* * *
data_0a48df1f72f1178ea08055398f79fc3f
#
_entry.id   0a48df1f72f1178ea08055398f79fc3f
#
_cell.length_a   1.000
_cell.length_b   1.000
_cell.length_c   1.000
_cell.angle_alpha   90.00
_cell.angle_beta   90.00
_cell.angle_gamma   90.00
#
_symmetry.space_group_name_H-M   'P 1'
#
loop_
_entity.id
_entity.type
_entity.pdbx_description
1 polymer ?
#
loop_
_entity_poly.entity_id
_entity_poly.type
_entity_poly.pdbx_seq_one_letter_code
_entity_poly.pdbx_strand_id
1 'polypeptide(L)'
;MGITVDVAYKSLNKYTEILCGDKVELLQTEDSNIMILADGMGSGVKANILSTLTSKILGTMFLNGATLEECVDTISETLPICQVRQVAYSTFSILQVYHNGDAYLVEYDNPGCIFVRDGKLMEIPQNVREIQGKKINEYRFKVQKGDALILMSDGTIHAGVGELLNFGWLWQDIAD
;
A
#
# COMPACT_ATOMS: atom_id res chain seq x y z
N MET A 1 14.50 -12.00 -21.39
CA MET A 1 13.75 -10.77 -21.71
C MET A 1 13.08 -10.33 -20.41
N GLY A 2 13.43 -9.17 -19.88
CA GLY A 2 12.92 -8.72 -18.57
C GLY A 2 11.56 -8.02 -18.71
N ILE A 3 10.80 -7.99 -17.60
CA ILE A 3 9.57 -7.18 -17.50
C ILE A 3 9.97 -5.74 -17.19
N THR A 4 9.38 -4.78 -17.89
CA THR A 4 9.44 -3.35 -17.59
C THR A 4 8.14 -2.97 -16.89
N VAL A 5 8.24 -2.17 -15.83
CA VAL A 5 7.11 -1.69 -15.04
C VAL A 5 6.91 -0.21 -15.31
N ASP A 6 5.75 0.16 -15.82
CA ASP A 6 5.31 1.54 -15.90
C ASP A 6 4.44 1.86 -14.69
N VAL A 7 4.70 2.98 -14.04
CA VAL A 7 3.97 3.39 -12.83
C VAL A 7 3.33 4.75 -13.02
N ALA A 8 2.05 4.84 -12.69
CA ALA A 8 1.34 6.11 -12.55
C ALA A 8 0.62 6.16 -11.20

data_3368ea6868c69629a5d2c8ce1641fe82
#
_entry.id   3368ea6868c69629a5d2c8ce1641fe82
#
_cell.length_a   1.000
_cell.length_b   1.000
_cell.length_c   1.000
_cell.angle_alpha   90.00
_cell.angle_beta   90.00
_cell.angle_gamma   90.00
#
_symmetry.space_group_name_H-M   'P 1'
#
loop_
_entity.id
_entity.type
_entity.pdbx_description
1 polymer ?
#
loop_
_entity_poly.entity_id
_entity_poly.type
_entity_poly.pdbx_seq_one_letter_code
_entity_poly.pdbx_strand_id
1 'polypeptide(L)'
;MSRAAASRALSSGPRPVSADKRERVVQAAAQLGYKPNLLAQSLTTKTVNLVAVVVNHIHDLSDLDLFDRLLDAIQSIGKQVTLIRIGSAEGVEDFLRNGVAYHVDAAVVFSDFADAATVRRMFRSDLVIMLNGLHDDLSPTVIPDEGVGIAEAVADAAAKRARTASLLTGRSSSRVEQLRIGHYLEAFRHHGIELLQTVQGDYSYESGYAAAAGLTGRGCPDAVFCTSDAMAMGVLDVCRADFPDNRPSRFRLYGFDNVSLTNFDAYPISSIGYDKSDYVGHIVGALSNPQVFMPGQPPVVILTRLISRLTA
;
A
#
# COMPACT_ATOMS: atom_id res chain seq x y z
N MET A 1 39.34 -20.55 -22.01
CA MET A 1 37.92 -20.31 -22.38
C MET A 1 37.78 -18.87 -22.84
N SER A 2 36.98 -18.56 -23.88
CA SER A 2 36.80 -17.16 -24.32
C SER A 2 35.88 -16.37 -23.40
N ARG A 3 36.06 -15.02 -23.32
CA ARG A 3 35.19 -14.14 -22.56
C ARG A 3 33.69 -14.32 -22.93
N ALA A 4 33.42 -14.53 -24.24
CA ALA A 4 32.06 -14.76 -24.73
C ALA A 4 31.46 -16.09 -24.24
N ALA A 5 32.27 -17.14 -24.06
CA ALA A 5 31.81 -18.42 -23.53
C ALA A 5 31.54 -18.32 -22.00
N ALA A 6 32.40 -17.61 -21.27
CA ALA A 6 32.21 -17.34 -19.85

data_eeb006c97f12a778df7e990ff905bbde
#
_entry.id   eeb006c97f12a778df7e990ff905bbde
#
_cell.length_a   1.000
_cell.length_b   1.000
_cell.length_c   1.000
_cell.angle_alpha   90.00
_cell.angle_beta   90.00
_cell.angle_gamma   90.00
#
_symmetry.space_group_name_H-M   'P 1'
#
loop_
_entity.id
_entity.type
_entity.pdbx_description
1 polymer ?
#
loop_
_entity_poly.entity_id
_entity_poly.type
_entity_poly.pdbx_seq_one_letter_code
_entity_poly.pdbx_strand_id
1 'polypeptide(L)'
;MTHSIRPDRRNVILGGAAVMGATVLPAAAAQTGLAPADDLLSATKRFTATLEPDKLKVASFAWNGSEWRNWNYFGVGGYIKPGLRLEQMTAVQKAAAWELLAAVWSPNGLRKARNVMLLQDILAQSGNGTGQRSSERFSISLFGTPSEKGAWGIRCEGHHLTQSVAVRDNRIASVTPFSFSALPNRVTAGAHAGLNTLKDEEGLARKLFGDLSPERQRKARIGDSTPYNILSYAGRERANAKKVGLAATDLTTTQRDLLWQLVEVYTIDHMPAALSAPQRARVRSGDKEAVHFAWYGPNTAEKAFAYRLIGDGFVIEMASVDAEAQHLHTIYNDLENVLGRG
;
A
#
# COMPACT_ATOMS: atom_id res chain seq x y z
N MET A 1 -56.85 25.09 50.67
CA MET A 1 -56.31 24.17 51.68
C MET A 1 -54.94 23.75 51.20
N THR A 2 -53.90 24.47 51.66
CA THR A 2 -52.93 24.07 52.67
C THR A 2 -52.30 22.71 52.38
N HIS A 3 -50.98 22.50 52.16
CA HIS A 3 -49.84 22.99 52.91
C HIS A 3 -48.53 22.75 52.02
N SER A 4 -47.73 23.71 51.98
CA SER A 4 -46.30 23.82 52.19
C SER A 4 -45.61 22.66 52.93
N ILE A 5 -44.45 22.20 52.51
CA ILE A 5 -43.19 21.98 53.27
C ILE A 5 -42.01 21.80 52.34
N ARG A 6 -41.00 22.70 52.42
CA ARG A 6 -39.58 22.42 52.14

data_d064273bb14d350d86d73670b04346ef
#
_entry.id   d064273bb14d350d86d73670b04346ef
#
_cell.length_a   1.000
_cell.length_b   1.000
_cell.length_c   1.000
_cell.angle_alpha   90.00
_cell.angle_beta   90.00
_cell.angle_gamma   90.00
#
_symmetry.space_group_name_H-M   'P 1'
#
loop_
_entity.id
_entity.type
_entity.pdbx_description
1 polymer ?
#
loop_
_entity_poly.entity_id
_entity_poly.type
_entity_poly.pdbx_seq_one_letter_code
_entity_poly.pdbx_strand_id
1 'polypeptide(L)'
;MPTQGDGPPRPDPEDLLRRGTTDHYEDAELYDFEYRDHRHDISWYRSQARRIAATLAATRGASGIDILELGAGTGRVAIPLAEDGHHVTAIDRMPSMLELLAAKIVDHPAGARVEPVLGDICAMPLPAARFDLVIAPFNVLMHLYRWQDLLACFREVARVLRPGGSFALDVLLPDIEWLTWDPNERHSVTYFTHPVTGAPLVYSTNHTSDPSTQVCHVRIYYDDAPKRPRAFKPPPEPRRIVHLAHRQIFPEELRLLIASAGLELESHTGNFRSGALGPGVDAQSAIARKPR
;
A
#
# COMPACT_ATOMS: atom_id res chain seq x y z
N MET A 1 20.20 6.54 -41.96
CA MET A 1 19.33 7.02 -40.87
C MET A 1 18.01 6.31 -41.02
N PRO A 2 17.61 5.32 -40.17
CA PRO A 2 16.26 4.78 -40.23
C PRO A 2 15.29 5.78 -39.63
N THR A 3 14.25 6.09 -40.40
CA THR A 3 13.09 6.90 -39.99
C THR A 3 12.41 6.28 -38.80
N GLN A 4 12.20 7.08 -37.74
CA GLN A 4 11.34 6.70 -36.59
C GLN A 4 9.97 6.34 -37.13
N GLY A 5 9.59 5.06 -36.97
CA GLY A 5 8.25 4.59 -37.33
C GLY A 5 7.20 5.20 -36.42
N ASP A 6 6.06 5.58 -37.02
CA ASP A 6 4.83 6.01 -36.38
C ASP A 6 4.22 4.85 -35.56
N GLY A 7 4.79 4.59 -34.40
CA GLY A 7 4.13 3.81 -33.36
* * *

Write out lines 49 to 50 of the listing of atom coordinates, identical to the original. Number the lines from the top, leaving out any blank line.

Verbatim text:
N VAL A 7 4.70 2.98 -14.04
CA VAL A 7 3.97 3.39 -12.83